Members of the New Orleans city council voted 7 to zero in favor of legislation permitting police to cite rather than arrest minor marijuana offenders (defined as those who possess 14 grams or less), including repeat offenders. First-time violators are subject to a $40 fine while subsequent offenders may face fines of up to $100. Under state law, first-time possession offenders are subject to arrest and criminal prosecution (punishable by up to 15 days in jail) while repeat offenders face up to eight years in prison.
Members of the Tampa city council voted 5 to 1 to amend local laws so that the possession of 20 grams or less of cannabis within city limits is a non-arrestable, fine-only offense. First-time offenders face a $75 fine, while multiple offenders could face fines up to $450. By contrast, Florida law defines similar possession offenses as a criminal misdemeanor, punishable by up to one year in prison and a $1,000 fine.
Tampa’s pending law is similar to those recently enacted in a number of Florida counties, including Miami-Dade, West Palm Beach, and Volusia, as well as in several other metropolitan areas, such as Philadelphia and Milwaukee.
After months of delay, members of Pennsylvania’s House of Representatives finally approved legislation to permit the production and use of medical marijuana products to qualified patients.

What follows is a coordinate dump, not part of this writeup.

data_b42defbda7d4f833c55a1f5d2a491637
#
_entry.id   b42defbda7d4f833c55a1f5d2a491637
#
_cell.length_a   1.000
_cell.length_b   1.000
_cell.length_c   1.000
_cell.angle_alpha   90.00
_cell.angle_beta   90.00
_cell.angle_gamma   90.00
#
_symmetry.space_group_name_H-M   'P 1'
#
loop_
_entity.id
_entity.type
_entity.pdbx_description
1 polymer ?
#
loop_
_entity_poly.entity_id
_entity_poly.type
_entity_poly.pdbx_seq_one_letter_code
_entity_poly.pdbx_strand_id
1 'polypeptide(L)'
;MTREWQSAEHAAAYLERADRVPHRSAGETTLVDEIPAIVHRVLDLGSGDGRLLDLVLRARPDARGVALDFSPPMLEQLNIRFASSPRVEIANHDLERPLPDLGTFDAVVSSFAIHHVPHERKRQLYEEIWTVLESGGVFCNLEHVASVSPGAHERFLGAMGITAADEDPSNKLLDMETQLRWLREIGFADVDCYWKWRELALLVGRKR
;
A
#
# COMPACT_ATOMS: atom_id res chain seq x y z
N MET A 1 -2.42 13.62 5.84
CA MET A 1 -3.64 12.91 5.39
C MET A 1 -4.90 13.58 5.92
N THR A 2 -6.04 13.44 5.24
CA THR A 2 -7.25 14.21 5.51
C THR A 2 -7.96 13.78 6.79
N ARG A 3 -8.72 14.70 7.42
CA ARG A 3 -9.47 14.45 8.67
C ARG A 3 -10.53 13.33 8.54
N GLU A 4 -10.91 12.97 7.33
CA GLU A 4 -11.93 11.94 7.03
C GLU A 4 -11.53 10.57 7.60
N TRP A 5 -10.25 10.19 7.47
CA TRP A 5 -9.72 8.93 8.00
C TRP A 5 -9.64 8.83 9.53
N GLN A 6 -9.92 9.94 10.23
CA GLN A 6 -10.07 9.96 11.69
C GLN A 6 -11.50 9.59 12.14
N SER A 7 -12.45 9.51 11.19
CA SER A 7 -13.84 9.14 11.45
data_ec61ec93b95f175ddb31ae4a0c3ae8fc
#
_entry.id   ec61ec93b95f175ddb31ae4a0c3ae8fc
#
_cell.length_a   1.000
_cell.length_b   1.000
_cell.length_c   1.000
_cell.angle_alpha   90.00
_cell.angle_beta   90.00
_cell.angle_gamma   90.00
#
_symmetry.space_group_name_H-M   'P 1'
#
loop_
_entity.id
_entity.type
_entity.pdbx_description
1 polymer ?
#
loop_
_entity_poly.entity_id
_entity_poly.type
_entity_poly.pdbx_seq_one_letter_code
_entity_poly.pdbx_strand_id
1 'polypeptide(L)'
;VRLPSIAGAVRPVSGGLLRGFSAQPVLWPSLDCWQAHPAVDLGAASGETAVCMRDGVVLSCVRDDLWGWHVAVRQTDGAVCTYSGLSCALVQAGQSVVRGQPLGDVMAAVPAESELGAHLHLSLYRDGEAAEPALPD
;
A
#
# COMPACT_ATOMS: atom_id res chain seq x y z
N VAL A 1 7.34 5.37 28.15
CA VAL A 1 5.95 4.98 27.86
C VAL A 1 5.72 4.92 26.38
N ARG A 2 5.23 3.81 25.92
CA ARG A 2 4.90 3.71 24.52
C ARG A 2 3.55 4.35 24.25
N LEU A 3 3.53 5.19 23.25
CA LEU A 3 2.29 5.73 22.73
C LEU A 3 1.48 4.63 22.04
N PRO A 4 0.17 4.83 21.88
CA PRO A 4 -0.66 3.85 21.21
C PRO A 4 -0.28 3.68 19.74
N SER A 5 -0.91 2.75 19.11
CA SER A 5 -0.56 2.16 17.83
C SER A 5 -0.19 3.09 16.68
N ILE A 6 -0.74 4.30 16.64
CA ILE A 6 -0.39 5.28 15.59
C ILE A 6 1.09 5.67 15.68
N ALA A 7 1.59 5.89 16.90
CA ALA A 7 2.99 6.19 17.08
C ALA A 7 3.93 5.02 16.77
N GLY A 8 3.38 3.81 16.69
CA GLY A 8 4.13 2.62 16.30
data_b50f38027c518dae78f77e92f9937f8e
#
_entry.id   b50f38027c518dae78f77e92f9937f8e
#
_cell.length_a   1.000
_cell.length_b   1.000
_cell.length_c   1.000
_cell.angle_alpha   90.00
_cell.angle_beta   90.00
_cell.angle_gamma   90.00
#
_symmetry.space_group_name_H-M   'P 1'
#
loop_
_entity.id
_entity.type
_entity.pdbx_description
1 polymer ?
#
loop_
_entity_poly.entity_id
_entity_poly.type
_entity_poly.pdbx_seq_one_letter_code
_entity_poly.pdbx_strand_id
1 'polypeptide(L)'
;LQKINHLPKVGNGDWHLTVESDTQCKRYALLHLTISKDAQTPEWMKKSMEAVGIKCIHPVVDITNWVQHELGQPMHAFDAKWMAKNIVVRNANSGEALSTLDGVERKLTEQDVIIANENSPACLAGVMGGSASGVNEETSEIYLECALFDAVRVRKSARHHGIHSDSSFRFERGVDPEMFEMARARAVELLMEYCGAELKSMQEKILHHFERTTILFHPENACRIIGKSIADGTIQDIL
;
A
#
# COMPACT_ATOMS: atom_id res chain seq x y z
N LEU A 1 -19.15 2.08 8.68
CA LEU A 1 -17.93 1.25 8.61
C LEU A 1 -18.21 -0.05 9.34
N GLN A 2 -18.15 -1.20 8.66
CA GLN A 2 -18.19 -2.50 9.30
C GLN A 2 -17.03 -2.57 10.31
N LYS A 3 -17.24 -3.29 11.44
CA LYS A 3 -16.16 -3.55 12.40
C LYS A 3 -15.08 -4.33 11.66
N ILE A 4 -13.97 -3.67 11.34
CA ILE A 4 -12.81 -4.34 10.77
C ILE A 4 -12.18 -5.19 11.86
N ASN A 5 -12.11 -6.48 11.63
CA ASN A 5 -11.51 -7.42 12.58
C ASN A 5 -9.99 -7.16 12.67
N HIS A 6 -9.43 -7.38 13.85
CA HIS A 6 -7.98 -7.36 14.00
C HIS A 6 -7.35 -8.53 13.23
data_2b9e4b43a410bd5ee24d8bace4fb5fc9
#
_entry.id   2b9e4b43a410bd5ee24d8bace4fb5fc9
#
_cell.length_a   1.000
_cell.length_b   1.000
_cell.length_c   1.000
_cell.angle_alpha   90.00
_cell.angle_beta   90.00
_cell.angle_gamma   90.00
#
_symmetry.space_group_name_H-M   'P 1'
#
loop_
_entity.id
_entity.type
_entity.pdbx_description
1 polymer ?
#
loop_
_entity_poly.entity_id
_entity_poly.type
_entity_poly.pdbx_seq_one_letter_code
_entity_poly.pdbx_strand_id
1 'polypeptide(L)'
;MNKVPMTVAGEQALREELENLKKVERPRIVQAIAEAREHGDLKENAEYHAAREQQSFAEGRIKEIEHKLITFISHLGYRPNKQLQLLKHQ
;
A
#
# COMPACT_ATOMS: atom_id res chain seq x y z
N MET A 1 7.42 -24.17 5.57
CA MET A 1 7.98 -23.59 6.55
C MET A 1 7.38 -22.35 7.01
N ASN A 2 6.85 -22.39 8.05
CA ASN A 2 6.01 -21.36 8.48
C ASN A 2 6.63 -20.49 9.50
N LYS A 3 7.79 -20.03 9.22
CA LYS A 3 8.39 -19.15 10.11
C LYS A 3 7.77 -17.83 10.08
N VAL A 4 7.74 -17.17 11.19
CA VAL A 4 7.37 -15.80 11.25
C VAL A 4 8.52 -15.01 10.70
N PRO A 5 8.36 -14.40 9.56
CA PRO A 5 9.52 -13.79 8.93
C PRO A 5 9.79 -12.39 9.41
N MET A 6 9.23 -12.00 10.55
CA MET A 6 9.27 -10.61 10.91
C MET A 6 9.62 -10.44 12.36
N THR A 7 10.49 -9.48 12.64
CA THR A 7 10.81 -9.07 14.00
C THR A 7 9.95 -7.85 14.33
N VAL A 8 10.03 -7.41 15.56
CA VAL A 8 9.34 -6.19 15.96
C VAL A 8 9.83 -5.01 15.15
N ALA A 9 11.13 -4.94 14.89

House members decided yesterday in favor of an amended version of Senate Bill 3. The measure passed by a vote of 149 to 43.
The amended bill permits state officials to license up to 25 marijuana cultivators and up to 25 dispensaries to provide cannabis products to qualified patients who possess a recommendation from select physicians. Qualifying conditions eligible to receive cannabis therapy include chronic pain, multiple sclerosis, HIV/AIDS, cancer, epilepsy, and inflammatory bowel disease, among others. The measure permits for the dispensing of herbal cannabis via vaporization, as well as the use of marijuana-infused extracts or oils, but it does not permit smoking.
Because the House-amended legislation differs from the version initially approved by the Senate, the bill must be re-approved by the Senate or it will be negotiated in conference committee. Governor Tom Wolf supports patients’ access to medical cannabis and has pledged to sign the bill once it reaches his desk.
Derek Rosenzweig of PhillyNORML, which has been lobbying on behalf of medical cannabis access legislation since 2009, said: “This is a historic day in Pennsylvania. Hopefully during concurrence they can fix some of the flaws in the bill.”